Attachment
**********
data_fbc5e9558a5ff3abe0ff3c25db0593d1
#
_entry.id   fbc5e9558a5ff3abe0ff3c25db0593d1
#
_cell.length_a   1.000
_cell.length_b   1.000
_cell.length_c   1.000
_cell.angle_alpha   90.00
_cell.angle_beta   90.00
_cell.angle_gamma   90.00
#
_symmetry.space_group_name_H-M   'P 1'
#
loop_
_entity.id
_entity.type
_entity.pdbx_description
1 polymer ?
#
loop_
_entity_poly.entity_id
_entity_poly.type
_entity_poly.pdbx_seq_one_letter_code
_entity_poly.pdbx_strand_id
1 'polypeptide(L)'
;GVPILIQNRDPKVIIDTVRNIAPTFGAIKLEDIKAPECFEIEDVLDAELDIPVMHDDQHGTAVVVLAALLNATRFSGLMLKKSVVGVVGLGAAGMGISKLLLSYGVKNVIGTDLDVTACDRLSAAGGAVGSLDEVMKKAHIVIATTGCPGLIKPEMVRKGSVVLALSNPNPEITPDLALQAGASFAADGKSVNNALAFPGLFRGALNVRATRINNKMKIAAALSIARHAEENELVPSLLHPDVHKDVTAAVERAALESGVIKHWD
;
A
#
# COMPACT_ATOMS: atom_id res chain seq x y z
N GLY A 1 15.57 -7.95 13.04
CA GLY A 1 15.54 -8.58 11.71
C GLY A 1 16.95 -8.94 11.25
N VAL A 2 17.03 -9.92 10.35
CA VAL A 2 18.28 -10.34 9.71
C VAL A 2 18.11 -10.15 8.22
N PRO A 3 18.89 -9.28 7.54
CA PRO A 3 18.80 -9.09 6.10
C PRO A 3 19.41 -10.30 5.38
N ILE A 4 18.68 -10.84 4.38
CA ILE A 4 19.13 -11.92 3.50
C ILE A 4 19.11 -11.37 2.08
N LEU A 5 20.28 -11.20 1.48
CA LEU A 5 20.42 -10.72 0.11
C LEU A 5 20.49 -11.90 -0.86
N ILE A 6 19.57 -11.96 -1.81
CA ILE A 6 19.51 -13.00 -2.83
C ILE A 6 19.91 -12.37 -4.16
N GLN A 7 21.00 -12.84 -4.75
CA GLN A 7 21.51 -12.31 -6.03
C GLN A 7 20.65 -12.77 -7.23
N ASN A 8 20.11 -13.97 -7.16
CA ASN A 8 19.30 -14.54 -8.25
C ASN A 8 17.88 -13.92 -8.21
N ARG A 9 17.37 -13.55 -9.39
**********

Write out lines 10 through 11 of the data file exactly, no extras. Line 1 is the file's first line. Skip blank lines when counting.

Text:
_cell.angle_gamma   90.00
#